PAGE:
The Messiness of Human Connection:
A review of Last Call in the City of Bridges
Wherever you are as you’re reading this sentence, and no matter what else you have to do today, you need to multitask immediately over to Amazon.com or BarnesandNoble.com and order a novel called Last Call in the City of Bridges, by Salvatore Pane. Why? Because the book will touch your heart indelibly, its characters will live in your mind forever, and you are going to be engaged in a way that hasn’t happened to you often enough.
This novel got its emotional teeth into me within the first ten pages, refusing to free me even at the end, leaving me with the searching need to read more. So I turned back to page one and began to read it all over again, just to enjoy how it grows and grows and grows.
This is a novel that describes a generational milieu subsumed hopelessly in the digital, from video games and cell phones to YouTube and Facebook. But these are background rather than soul, and indeed a novel with thus much heart must find its soul elsewhere.
And so let me tell you about the two leading characters, these lovers, Michael Bishop and Ivy Chase.
Michal is sympathetic, plucky, insecure, sarcastic, decent to a fault, and utterly deserving. He’s the kind of character I might resent just a little bit for being a far better person than I am. Michael’s primary motivation—sometimes consciously, sometimes not—is his guilt over not being able to do enough for others. It’s not unusual for him to respond to the general pain of the world with a reflection such as, “I so wanted to be of use to someone, anyone.”
And what can we say of Ivy Chase? She’s the kind of alluringly zaftig and thoroughly earnest girl whom you fall in love with if you’re an ironical but secretly sincere kind of guy, and the kind of straightforward and loyal girl you become best friends with if you’re another straightforward and loyal girl. Rough-edged guys and disloyal friends need not apply. Does Ivy have faults? She’s not one of the messed up people in the novel. (More about them soon.) No, she’s the kind of person who messes others up, but only because she’s trying to help them.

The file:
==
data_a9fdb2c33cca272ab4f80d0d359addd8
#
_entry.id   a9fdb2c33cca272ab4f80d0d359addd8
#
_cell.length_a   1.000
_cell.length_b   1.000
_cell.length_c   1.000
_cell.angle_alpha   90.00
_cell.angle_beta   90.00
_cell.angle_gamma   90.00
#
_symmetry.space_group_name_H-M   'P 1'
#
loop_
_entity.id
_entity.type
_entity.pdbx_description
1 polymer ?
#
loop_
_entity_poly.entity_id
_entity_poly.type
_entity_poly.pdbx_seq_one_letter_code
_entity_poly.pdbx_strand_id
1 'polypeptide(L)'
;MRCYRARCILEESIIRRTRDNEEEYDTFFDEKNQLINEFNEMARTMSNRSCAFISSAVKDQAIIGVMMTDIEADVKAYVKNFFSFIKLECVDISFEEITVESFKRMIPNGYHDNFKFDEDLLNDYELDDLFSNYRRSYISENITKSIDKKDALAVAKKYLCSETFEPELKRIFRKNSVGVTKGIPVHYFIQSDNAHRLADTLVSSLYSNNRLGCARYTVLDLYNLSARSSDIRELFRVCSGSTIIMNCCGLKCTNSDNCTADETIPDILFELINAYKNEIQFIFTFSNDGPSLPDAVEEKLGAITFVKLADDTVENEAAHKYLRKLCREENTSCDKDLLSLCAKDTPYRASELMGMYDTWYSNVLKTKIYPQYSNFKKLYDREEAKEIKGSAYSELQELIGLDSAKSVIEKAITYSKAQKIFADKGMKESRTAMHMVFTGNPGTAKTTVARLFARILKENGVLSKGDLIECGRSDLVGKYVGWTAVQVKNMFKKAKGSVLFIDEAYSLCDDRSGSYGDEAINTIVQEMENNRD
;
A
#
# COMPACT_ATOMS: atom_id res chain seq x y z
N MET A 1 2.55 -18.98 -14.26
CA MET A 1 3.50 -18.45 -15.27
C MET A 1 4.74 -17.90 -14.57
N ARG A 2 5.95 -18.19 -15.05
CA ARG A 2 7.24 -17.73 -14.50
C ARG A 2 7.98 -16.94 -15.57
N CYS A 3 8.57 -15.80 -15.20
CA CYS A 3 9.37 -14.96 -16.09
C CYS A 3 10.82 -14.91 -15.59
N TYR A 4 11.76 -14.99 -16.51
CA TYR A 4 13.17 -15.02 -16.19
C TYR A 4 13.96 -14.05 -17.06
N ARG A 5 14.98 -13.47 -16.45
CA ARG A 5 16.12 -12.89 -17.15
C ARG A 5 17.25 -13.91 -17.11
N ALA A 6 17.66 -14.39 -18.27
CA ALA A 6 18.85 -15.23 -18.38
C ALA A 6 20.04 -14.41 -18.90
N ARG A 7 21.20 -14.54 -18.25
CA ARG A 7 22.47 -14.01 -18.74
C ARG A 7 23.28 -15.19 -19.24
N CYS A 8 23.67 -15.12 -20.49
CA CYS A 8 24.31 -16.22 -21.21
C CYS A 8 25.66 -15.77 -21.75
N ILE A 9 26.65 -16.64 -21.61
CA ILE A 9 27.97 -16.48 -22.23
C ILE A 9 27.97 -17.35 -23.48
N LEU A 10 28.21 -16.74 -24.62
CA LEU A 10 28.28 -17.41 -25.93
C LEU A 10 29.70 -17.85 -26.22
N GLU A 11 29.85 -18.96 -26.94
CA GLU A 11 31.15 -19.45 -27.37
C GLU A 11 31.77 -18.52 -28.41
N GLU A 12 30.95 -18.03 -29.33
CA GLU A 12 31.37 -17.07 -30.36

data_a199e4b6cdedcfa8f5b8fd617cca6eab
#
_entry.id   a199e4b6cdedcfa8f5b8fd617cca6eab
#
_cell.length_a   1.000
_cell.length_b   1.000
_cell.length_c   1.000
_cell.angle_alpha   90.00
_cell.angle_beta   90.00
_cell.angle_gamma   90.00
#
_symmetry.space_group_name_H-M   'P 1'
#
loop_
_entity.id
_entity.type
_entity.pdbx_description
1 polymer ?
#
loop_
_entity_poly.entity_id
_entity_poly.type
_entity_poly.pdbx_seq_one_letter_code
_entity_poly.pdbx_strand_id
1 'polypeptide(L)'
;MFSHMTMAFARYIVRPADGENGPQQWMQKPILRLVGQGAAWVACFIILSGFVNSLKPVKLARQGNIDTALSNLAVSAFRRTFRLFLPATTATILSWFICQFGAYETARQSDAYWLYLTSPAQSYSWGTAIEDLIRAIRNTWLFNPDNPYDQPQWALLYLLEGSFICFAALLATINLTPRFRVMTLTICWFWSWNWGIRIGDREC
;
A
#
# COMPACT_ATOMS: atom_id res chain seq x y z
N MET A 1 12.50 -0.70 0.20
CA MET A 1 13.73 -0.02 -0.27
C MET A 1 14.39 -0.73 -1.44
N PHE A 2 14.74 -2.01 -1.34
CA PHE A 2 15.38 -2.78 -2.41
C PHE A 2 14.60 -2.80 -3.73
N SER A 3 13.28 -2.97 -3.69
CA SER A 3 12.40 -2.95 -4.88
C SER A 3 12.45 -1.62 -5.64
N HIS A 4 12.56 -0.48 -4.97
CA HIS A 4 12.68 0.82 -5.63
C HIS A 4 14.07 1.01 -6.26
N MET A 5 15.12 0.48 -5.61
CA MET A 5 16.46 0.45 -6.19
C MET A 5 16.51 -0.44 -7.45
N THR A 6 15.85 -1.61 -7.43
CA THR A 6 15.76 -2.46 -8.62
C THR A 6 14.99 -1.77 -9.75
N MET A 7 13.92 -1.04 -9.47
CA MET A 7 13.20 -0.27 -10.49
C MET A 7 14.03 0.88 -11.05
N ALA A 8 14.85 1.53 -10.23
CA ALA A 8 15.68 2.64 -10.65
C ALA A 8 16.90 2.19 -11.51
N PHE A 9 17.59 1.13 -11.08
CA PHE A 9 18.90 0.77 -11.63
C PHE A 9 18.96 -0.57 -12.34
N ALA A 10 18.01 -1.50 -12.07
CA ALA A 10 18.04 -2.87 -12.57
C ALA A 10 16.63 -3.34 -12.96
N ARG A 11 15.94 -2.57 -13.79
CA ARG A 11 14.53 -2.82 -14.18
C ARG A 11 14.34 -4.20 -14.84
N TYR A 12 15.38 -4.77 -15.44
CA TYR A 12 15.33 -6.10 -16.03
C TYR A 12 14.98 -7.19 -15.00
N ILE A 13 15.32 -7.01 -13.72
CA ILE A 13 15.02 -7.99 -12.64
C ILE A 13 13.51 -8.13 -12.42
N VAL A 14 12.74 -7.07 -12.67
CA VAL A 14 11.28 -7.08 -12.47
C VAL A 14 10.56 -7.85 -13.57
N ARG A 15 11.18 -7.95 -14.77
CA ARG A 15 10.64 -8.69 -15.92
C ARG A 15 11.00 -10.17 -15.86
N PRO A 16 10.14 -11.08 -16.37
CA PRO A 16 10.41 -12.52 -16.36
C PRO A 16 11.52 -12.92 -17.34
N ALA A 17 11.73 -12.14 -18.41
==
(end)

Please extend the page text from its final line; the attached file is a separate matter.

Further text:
Readers will react to all of this appropriately, as though she were a real person. But because this is a novel, she won’t mess you up disproportionately.
The action is about Michael and Ivy and their friends, a set of Pittsburghers trying to make sense of the shifting pixels of reality in the digital age.
Michael’s roommate is the reclusive Oz, whose attempts to discover the significant in the insignificant lead him down the post-post-modern rabbit hole that, in his grandparents’ 1960s, was quaintly known as “dropping out.”
Then we have Noah, who is too immature to commit to his girlfriend, Sloan, who is too mature to care.
Hovering over Michael’s consciousness and conscience is the memory of Keith Tedesco, a closeted gay high school friend who committed suicide. Michael is guilt-stricken for years for failing to save him.
In the rapid collision of the plot, all of this is a lot more dynamic and engaging than these summaries may suggest. The people in the book create love triangles and quadrangles that expose more character traits than genitals. The dialogue is sharp, smart, and revealing. Pane’s novelistic skills are red-hot, his plot wholly compelling. He uses mystery and emotion so effectively that you quickly forget your real life, coming back into the world only when you’re facing the blank space after the final sentence.
Michael Bishop is not as enthralled with his life as you will be. After a night of being disappointed, once again, by the frailties of his friends, he tells us, “I slugged back the whiskey and stumbled out to my car, imagining myself ascending to Godzilla-like proportions, using my atomic breath to blow everything terrible about this dumb fucking generation to dust.”